The rest isn’t much better. After disparaging those tribes that opposed the war, Deborah blesses Yael, the daughter of the Kenite king Heber. Approached by the defeated Canaanite general Sisera—bruised and bloody after losing to Barak and his men—Yael takes the weary soldier into her tent, feeds him warm milk, waits for him to fall asleep, and then takes one of her tent’s pegs and lodges it forcefully in Sisera’s temple, killing him instantly. For this act of treachery and murder, Deborah tells us, Yael should be blessed “above women in the tent.” Women, that is, like Sisera’s mother: not content merely with describing the general’s murder in gruesome detail, Deborah goes on to gloat with a ghoulish bit about the slain soldier’s mother, waiting in vain at the window for her son to return home from the battlefield. There’s no mercy here, no compassion, no justice. The haftorah’s end is stark. Deborah’s exhortation leaves little room for the imagination: “So may perish all Your enemies, O Lord.”

In case any reader becomes enamored with such murderous Manichaeism, the Book of Judges makes sure to conclude on a sour note: all war and no pray make Israel bad boys, and the nation is soon swayed by idol worshipping, punished for its sins, and is not redeemed until Samuel, the man of God, takes its helm.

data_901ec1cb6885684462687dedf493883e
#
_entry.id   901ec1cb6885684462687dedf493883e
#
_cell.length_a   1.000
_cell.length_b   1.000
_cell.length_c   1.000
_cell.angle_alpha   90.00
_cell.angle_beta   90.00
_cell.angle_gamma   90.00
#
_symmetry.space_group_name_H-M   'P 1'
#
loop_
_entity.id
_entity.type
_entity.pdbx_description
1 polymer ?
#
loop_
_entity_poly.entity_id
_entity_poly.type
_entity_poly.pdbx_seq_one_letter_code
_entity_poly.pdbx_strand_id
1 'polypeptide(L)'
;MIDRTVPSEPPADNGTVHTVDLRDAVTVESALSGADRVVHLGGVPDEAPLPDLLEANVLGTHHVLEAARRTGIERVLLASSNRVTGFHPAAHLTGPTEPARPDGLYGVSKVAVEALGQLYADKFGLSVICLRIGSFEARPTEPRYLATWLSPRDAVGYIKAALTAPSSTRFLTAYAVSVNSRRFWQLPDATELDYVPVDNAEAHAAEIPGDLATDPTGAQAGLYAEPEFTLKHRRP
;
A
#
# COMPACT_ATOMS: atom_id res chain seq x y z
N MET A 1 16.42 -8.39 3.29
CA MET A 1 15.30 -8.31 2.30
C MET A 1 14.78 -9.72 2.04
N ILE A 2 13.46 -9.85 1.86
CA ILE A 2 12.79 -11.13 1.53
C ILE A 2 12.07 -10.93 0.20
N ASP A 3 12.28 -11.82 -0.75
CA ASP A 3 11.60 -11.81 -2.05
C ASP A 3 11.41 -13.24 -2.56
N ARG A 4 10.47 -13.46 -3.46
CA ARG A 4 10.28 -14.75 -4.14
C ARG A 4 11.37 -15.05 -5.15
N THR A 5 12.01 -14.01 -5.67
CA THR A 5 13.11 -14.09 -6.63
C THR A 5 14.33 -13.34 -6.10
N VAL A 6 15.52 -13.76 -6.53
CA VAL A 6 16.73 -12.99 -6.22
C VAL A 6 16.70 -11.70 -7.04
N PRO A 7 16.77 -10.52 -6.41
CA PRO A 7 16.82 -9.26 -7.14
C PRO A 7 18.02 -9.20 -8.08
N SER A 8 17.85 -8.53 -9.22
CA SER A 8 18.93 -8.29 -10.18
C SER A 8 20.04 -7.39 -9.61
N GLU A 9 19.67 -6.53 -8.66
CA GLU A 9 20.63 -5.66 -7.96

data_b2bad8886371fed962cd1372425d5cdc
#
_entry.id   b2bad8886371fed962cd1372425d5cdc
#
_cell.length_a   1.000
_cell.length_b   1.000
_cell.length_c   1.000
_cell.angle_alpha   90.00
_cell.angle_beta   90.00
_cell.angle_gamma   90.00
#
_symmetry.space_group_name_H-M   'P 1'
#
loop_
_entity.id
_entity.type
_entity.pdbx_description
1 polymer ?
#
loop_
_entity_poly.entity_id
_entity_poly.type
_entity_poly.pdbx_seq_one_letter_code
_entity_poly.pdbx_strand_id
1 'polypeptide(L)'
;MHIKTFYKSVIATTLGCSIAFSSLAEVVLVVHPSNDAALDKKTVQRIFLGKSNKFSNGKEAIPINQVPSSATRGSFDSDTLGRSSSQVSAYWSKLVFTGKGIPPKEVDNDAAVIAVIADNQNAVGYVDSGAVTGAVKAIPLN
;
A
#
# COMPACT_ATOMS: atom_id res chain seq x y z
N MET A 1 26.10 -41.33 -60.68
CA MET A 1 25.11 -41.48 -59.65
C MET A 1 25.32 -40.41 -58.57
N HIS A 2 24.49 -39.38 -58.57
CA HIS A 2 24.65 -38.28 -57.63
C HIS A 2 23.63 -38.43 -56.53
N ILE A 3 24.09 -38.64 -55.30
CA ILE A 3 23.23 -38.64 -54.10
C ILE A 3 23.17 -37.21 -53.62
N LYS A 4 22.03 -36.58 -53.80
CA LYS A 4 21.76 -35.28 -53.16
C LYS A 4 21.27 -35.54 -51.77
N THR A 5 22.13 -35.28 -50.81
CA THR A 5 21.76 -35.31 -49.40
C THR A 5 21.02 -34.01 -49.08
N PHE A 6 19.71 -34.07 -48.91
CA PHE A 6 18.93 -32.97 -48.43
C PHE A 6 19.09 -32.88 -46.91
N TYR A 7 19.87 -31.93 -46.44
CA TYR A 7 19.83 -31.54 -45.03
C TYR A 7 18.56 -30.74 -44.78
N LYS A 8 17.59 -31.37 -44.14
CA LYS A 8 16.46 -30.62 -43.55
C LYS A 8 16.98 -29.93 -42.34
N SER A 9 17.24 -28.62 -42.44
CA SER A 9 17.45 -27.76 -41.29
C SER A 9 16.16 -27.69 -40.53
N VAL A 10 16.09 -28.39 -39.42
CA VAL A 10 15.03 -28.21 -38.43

This is one historical lesson we’d be well-rewarded to take to heart. From Deborah to Sarah, each generation is bound to have its own charismatic figure that speaks in tongues and blesses the ammunition and prefers the thundering marches of certainty to the subtle fugues of doubt. Before we follow these feverish few and go rogue, however, let us remember this: we’ve read this story before, and it never ends well.

Liel Leibovitz is a senior writer for Tablet Magazine and a host of the Unorthodox podcast.

Liel Leibovitz is editor-at-large for Tablet Magazine and a host of its weekly culture podcast Unorthodox and daily Talmud podcast Take One. He is the editor of Zionism: The Tablet Guide.